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Tea Biscuit Fudge Cake

So cookies, how are we liking 2012 so far?  Uh, yes, we know it's only been like 12 days, but we form opinions on everything in about 34 seconds flat, so clearly we're expecting that you do too.  Of course we've got some feelings on 2012...

But let's talk about 2011 one last time, k!?  Obviously the best part of December is all those awesome year in review magazines that come out, right?

Well besides Christmas maybe.  Ooh and Christmas cookies!  Er and presents.  Um and festive sequined dresses.  Babies & puppies dressed up like reindeer! (Not that we did that).

Ok, so maybe one of the many best things of December are those year in review issues.  And of course the biggest story of the year was Kate & Wills.  Excuse us, Catherine & Wills.  Sidebar - he sticks with Wills and she gets all Catherine on us?  Um.  Ok.

Anyway, the wedding of the century!  A fairytale!  A magical moment in time, so perfect, so elegant, so refined (which we watched from the United terminal at La Guardia - regal).  Everything from the flowers to the fascinators to the food was fit for a king (and queen).

Well maybe not all the food.  Does anyone recall the groom's cake?  That refridgerated fudge concotion laced with tea biscuits?  Uh, yeah, WE DO.  We wanted it then and thank goodness those fabulous year in review articles brought it back to our baking brain bank because merry Christmas we wanted it now.

So we made it.  And decorated it with gold hearts in honor of the adorable couple (awwww).  And also, did we mention it's no bake?  As if you could secure a last minute oven spot in the frantic holiday scramble.  So a recipe that requires only a brief chill in the fridge?

Kind of the best thing to happen to Christmas since babies & puppies dressed up like reindeer.

Tea Biscuit Fudge Cake
Serves 8
Adapted from Darren McGrady 

Print Recipe

8 ounces plain tea biscuits (we suggest either digestive or rich tea bisuits), broken into rough almond-sized pieces
1/2 cup sugar
1/4 cup (half a stick) butter, room temperature, plus more for greasing the pan
1/2 cup semisweet chocolate chips
1 egg, beaten
8 ounces dark chocolate 

Lightly grease a 6-inch springform pan (or cake ring).  Line the bottom with parchment (if using a springform pan), grease the parchment.  Set aside.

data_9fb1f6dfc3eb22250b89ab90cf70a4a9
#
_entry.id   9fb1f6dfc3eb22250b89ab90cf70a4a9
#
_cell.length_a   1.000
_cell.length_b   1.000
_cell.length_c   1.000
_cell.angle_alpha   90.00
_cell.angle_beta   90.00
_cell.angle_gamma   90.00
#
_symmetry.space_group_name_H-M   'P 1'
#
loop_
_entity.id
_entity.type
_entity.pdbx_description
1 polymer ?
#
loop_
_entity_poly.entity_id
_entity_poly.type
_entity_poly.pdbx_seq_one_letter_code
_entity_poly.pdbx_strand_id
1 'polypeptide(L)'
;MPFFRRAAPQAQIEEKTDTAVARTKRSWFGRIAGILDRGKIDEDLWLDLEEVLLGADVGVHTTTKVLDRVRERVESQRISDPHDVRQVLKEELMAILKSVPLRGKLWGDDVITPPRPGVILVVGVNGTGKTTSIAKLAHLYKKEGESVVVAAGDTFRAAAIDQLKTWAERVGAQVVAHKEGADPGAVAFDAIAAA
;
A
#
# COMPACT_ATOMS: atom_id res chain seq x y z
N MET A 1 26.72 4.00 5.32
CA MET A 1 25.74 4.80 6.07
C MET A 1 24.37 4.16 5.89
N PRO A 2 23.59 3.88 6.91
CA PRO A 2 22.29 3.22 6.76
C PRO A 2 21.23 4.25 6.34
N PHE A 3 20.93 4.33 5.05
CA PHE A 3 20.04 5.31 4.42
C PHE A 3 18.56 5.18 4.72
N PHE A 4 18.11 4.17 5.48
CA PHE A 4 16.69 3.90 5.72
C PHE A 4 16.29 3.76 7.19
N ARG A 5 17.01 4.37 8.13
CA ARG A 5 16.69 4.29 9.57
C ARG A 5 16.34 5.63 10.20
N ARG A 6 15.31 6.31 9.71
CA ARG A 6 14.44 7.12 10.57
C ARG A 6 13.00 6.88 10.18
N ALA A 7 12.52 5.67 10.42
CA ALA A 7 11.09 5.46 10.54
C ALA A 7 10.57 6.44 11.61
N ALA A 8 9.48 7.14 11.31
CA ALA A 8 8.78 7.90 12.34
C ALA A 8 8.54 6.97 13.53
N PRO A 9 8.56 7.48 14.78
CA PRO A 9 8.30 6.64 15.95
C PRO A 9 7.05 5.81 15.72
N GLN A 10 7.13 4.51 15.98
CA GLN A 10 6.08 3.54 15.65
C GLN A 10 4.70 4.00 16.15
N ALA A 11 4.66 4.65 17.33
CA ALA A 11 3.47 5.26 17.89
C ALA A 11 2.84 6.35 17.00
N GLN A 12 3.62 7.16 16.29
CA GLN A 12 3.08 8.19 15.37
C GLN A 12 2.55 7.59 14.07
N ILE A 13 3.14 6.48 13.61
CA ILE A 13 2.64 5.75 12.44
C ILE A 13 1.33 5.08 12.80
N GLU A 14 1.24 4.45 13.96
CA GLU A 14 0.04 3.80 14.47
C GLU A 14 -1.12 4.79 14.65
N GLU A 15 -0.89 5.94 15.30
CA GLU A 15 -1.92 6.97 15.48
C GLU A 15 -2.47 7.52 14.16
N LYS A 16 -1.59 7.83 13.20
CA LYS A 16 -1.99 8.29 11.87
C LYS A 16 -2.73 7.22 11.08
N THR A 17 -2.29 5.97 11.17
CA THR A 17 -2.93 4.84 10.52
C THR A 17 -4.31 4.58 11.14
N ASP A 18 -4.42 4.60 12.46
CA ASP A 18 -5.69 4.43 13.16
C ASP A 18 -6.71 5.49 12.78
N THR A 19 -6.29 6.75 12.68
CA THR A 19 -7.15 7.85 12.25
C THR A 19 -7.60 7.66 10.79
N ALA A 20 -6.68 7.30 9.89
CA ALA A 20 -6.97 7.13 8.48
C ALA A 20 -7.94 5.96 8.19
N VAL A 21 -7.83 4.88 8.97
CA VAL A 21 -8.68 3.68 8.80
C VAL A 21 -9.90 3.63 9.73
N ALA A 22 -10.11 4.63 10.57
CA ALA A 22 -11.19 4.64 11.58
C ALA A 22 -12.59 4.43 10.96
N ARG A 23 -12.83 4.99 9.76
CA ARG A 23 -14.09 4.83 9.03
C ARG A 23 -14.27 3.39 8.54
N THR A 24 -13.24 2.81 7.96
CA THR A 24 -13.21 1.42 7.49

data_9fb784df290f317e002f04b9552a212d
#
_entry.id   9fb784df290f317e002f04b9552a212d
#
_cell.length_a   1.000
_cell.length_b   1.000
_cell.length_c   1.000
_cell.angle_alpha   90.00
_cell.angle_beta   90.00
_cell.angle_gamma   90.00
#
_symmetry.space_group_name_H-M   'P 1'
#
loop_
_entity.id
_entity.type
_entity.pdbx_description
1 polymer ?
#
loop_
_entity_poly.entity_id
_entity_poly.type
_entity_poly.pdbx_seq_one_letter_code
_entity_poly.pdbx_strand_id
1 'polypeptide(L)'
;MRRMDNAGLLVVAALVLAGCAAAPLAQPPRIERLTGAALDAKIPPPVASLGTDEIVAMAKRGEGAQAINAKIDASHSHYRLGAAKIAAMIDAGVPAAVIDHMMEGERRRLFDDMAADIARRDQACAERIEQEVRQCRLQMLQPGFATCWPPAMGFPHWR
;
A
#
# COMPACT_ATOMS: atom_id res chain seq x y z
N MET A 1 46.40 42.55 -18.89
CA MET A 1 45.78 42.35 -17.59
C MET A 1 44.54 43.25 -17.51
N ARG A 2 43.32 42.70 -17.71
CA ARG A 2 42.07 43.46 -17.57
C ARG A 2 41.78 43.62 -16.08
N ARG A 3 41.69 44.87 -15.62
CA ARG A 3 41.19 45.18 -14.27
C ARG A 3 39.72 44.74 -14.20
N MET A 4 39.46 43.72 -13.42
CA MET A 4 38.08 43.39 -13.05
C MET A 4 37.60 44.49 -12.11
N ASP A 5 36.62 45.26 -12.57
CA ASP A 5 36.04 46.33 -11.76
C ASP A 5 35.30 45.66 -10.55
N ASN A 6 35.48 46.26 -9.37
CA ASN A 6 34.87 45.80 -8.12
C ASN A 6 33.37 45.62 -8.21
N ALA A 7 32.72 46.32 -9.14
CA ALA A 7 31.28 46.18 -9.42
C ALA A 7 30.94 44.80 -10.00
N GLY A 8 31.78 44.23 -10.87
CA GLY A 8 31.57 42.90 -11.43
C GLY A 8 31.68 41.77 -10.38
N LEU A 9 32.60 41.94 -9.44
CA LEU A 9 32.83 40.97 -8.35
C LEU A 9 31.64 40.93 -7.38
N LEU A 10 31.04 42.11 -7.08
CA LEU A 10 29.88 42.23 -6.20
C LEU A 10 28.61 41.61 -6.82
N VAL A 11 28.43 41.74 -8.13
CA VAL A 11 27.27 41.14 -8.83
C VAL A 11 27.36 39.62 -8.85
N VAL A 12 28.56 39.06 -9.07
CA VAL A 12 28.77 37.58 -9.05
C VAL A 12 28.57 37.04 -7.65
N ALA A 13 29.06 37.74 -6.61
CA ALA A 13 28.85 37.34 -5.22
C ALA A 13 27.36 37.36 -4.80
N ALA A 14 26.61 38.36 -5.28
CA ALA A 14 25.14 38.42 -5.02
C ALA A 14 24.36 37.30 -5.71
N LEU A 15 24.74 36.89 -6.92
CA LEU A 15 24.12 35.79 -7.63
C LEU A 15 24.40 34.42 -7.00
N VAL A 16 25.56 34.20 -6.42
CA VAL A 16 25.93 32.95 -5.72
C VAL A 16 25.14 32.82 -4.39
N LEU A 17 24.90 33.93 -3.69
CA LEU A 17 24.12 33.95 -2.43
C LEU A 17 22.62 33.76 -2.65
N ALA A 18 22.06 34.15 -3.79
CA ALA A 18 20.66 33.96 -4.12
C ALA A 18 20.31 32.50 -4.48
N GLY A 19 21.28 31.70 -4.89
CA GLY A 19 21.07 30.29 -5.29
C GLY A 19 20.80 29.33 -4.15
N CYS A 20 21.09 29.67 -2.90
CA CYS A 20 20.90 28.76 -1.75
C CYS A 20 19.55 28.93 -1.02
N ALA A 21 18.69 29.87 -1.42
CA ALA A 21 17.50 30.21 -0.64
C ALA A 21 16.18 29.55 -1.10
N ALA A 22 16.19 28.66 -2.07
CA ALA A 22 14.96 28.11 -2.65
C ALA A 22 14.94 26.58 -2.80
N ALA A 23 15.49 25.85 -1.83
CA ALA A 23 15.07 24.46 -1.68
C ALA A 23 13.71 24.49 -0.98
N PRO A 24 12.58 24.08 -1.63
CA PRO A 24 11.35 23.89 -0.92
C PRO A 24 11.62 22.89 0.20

Cream together the butter and sugar until lighter in color and fully incorporated.

Place chocolate chips in a glass bowl and heat in the microwave on 30 second bursts, stirring between cooking, until almost melted.  Stir until smooth.  Add chocolate to creamed butter and sugar mixture and stir.  Add egg and continue to stir until completely mixed in.  

Fold in the biscuits pieces and stir gently until all pieces are completed coated in the chocolate mixture.  Using the back of a spoon, press mixture into prepared pan, taking care to spead evenly to cover any gaps.

Chill the cake in the fridge for at least 2 hours.  When ready to remove the cake from the frdige, melt the dark chocolate.  Remove chilled cake and unmold onto a wire rack.  Spoon the melted chocolate all over the cake and smooth the top and sides using an offset spatula.

Allow the chocolate to set at room temperature.  Slice & serve.

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Reader Comments (10)

This sounds so yummy!

This looks delicoius! And also very pretty. :)

January 13, 2012 | Unregistered CommenterErin

Oh hi! I love you two fellow blue eyed bakers. Where do you find all your perfect sprinkles and these edible gold hearts in particular?!

Kerry <3

January 13, 2012 | Unregistered CommenterKerry

Hey Kerry! We got those adorable little hearts at a place called New York Cake & Baking and yes...they have a website!

January 13, 2012 | Registered CommenterBlue Eyed Bakers

Wow what a great twist on fudge cake - do you mind if I get sent a piece :P

January 13, 2012 | Unregistered CommenterChoc Chip Uru

So few ingredients and all of them sound like the best ones, I bet this is amazing!

January 14, 2012 | Unregistered CommenterLauren at Keep It Sweet

I really hope you'll know the answer to this question as I've wondered this about several recipes: what kind of difference does adding an egg make to a non-bake recipe? I can see where it makes a difference if you're baking something but I don't understand what it's purpose is in a non-bake recipe. Any suggestions on why one is added? Thanks.

January 14, 2012 | Unregistered CommenterTeri

saaayyy whhhaattt??! this cake is no-bake?!?! Gotta love that :) - - what a scrumptious looking cake... yummm. Mind cutting me a slice? - or two?

January 18, 2012 | Unregistered CommenterLiving The Sweet Life

this cake is so beautiful! Thank you for sharing it! I am kind of on a sweets kick this ganachey-looking topping :)

January 19, 2012 | Unregistered CommenterRachel @ The Avid Appetite

MMMM! I never thought of mixing crunchies with fudge. I've made tons of fudge with nuts in it...but I guess cookies never crossed my mind, for fear that they would get soggy during the process. However, you've given me some faith to give it a try. Sound delicious!!!!

March 9, 2012 | Unregistered CommenterMolly

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